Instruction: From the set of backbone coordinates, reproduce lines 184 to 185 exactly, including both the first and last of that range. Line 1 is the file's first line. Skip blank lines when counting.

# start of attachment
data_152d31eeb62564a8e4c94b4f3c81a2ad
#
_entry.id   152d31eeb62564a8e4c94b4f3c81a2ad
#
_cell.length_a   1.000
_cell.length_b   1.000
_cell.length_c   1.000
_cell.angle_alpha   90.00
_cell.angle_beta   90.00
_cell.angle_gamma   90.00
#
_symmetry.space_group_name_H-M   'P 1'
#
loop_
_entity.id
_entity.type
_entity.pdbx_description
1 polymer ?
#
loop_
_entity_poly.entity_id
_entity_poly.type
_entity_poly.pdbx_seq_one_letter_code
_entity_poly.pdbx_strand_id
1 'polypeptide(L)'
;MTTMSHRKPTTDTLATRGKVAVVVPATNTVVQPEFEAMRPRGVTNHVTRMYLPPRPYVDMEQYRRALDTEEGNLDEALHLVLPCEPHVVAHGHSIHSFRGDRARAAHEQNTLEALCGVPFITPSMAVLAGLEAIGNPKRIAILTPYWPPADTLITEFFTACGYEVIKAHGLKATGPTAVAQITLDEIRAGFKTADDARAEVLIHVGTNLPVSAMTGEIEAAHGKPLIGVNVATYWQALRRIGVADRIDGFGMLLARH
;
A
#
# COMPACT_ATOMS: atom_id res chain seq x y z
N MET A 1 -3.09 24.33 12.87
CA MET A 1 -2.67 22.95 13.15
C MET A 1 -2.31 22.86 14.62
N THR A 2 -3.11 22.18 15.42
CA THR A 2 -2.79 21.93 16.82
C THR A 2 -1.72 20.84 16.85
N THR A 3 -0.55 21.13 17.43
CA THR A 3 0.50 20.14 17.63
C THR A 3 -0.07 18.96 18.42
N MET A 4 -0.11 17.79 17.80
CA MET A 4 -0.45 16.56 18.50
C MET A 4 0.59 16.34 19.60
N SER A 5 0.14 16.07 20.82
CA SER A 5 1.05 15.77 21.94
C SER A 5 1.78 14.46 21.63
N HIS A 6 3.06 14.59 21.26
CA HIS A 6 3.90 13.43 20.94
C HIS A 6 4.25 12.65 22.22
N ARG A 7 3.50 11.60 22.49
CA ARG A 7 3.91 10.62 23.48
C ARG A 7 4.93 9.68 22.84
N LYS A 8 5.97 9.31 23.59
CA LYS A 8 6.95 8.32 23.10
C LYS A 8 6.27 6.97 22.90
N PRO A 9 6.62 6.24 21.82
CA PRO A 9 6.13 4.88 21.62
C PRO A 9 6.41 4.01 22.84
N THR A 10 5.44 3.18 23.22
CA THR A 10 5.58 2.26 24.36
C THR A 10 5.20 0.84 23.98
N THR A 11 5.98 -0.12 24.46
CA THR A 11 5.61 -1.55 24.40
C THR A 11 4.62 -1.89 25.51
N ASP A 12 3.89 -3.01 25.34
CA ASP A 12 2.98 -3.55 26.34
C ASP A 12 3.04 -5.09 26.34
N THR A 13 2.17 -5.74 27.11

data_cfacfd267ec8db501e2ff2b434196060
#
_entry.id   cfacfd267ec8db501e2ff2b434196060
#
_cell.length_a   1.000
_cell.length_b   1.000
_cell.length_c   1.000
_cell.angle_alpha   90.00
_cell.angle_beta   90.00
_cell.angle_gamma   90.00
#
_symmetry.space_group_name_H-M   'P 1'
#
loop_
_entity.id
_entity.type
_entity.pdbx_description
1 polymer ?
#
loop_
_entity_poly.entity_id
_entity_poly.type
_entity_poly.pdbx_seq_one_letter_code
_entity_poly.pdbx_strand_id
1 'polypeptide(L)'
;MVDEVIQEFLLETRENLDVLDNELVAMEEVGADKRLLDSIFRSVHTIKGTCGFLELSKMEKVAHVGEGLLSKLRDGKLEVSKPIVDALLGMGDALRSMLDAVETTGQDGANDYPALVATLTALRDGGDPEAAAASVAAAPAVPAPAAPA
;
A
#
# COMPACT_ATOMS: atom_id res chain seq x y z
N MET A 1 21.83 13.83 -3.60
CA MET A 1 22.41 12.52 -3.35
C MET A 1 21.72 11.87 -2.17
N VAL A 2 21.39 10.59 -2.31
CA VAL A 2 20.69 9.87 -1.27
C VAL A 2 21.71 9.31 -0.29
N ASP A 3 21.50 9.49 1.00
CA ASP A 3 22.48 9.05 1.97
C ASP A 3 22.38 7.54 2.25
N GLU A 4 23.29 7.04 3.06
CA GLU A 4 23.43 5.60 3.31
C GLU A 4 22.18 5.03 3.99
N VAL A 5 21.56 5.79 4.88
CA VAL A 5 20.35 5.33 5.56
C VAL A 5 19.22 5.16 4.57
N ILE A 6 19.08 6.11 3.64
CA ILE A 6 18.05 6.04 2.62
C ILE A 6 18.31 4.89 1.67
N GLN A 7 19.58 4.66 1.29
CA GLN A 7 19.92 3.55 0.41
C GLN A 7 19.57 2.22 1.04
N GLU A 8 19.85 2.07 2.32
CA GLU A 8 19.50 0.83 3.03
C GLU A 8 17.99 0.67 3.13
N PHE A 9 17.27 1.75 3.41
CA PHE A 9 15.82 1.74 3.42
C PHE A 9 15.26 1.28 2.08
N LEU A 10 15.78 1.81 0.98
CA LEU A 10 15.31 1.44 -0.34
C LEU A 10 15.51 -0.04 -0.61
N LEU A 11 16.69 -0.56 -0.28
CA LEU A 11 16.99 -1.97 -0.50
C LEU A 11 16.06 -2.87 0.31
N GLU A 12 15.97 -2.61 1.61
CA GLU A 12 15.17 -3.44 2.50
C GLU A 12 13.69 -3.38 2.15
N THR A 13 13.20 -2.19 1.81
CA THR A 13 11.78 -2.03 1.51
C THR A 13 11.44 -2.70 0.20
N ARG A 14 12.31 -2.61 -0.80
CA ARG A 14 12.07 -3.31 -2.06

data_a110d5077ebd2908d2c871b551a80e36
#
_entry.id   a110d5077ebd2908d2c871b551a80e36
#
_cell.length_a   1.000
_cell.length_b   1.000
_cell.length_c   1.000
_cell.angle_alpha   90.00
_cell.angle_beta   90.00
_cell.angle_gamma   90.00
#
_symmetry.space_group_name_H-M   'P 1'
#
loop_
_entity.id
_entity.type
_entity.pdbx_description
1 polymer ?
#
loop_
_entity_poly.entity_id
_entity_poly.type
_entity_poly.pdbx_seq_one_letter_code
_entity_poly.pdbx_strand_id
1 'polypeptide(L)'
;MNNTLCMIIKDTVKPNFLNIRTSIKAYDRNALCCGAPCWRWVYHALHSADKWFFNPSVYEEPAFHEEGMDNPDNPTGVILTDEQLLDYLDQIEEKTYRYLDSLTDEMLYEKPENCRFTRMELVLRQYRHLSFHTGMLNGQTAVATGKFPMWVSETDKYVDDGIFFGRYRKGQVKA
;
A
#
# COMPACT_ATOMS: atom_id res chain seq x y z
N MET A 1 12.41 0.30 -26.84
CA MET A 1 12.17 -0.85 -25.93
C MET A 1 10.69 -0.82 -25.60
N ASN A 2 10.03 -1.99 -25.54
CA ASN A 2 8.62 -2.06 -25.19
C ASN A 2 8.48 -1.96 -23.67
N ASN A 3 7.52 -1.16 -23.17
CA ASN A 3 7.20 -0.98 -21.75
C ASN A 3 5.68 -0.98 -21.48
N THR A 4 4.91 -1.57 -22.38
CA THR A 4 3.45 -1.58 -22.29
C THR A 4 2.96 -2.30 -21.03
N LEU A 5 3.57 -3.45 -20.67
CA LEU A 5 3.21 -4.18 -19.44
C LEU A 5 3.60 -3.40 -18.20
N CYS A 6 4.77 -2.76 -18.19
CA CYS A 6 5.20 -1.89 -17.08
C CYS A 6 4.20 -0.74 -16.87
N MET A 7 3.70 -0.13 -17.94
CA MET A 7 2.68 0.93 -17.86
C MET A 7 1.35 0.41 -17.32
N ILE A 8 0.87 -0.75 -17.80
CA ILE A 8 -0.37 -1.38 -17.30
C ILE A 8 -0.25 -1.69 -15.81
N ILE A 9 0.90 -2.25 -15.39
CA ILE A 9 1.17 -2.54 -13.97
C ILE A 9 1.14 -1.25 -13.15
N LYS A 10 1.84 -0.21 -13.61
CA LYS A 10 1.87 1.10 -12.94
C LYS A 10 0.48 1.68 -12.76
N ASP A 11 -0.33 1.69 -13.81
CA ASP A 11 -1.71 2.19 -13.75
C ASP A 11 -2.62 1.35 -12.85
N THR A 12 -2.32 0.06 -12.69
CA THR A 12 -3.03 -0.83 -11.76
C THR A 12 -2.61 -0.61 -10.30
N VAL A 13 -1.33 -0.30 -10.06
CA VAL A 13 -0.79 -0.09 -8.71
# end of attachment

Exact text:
N CYS A 6 4.77 -2.76 -18.19
CA CYS A 6 5.20 -1.89 -17.08